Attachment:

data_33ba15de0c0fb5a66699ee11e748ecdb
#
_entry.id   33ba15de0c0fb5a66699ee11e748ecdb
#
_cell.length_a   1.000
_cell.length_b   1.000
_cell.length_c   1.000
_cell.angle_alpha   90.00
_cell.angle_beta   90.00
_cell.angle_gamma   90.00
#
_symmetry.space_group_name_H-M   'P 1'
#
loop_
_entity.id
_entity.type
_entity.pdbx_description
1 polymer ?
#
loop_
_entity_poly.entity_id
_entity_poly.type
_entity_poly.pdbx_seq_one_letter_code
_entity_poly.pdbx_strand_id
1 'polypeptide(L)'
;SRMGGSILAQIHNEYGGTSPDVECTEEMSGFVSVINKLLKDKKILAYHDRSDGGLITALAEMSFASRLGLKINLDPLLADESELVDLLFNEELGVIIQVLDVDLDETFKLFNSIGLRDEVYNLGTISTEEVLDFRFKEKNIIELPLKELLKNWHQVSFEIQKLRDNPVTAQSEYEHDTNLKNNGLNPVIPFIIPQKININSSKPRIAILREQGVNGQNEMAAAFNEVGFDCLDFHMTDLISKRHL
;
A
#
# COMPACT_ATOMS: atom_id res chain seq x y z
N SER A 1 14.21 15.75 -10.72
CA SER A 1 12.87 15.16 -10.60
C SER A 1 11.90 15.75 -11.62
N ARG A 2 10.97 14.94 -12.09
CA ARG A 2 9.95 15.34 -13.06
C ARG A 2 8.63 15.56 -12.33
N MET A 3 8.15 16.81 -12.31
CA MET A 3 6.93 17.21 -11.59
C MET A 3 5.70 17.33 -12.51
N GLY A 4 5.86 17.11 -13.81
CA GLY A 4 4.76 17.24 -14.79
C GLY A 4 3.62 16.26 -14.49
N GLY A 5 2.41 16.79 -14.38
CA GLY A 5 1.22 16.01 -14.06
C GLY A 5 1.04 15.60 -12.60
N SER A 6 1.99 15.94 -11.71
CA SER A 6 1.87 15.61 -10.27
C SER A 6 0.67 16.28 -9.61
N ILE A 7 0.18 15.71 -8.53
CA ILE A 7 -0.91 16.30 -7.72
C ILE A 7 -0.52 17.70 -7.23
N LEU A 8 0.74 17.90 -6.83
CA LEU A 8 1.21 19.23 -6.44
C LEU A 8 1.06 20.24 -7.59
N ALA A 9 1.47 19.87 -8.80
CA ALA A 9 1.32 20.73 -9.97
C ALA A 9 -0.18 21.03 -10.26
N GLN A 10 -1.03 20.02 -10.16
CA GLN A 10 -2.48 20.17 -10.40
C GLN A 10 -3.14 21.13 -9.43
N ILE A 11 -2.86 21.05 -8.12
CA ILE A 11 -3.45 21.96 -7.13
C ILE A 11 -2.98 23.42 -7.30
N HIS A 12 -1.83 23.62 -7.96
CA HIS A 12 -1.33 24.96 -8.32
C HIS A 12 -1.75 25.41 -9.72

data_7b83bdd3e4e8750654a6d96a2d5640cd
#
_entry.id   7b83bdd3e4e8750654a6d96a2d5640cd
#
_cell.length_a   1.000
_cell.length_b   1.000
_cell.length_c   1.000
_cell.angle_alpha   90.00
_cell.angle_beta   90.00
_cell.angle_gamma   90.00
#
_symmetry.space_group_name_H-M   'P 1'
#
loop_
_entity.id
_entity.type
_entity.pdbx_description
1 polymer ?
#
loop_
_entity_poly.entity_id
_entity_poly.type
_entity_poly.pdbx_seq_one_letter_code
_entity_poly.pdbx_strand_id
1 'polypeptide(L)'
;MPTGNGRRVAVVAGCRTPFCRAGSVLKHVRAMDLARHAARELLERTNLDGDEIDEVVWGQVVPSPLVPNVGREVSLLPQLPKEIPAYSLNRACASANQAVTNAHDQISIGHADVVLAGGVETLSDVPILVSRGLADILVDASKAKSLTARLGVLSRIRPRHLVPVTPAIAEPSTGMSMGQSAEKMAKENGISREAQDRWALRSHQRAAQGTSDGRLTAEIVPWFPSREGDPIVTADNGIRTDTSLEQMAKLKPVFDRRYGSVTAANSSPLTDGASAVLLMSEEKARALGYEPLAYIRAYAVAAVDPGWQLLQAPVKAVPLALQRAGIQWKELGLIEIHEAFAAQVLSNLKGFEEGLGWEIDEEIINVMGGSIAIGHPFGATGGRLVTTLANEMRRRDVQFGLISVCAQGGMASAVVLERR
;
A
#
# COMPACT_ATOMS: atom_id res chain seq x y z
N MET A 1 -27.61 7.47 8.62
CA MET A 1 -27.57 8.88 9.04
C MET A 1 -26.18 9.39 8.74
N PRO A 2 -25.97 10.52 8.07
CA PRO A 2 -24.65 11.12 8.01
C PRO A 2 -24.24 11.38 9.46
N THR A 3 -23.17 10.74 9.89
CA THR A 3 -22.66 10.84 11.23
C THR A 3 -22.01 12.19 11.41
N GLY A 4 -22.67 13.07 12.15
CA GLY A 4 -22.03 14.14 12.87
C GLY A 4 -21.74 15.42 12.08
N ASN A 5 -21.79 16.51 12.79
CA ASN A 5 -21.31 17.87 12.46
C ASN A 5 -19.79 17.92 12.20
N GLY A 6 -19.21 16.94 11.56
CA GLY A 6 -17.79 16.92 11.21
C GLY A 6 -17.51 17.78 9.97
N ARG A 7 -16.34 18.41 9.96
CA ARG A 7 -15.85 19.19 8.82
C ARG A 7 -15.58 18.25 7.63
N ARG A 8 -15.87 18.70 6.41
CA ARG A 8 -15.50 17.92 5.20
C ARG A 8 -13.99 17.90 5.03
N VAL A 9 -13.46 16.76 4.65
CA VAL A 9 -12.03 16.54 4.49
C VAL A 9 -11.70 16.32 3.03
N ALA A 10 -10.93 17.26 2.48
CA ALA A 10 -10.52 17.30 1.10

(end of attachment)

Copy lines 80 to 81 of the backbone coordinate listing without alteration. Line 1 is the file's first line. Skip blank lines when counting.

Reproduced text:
loop_
_entity.id